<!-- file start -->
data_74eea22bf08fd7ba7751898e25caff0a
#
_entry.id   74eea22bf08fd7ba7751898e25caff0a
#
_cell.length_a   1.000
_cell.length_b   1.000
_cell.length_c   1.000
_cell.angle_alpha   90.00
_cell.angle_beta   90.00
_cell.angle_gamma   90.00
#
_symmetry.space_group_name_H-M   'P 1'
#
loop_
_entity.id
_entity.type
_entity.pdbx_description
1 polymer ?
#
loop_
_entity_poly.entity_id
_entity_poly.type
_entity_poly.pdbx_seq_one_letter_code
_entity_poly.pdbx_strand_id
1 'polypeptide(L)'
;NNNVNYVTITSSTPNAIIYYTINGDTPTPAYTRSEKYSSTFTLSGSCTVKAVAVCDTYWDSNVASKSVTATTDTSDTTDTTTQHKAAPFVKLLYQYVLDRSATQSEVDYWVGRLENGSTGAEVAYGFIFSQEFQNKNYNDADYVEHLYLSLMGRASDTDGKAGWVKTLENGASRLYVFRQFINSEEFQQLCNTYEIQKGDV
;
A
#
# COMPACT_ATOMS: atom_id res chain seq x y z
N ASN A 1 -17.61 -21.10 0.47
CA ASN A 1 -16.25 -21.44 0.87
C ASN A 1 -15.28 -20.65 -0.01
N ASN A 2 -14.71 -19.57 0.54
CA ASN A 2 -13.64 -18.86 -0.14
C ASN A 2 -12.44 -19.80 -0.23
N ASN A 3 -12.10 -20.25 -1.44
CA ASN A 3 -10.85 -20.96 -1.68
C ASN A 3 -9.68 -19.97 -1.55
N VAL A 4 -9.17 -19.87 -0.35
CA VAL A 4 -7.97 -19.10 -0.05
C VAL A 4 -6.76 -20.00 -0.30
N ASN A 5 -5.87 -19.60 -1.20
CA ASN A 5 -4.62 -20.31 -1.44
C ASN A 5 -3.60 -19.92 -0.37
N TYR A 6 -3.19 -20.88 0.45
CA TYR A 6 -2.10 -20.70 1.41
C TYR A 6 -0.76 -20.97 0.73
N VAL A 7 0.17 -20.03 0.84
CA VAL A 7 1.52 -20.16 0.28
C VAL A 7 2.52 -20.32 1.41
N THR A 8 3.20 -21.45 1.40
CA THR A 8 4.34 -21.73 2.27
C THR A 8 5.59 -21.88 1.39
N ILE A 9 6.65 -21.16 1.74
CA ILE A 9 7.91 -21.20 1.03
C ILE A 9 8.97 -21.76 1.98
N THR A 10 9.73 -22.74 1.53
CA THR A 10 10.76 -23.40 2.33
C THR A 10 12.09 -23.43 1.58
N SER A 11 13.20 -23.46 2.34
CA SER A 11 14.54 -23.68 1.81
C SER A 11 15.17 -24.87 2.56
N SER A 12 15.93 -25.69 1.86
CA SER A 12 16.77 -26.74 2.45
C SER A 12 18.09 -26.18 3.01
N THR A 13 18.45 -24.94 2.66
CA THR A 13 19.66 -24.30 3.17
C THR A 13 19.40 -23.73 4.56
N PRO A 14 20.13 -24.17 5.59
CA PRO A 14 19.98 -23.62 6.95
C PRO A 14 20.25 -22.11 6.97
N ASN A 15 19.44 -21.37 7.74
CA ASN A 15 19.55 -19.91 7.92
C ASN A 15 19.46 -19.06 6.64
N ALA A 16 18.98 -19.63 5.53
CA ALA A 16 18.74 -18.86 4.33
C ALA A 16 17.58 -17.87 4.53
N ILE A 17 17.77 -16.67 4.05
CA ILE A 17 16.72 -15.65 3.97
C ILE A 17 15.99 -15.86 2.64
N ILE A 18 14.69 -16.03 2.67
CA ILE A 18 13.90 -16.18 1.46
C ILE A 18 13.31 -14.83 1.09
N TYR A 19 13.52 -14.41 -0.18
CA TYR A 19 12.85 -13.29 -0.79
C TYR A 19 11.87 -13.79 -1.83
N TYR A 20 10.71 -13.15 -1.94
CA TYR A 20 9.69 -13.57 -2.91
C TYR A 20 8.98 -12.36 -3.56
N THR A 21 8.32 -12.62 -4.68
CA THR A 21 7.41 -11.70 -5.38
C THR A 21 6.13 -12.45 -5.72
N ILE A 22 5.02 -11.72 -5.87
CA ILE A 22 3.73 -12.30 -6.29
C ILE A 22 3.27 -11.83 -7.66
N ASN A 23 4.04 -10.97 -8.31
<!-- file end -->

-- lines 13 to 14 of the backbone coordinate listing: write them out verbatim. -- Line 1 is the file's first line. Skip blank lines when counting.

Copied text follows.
#
loop_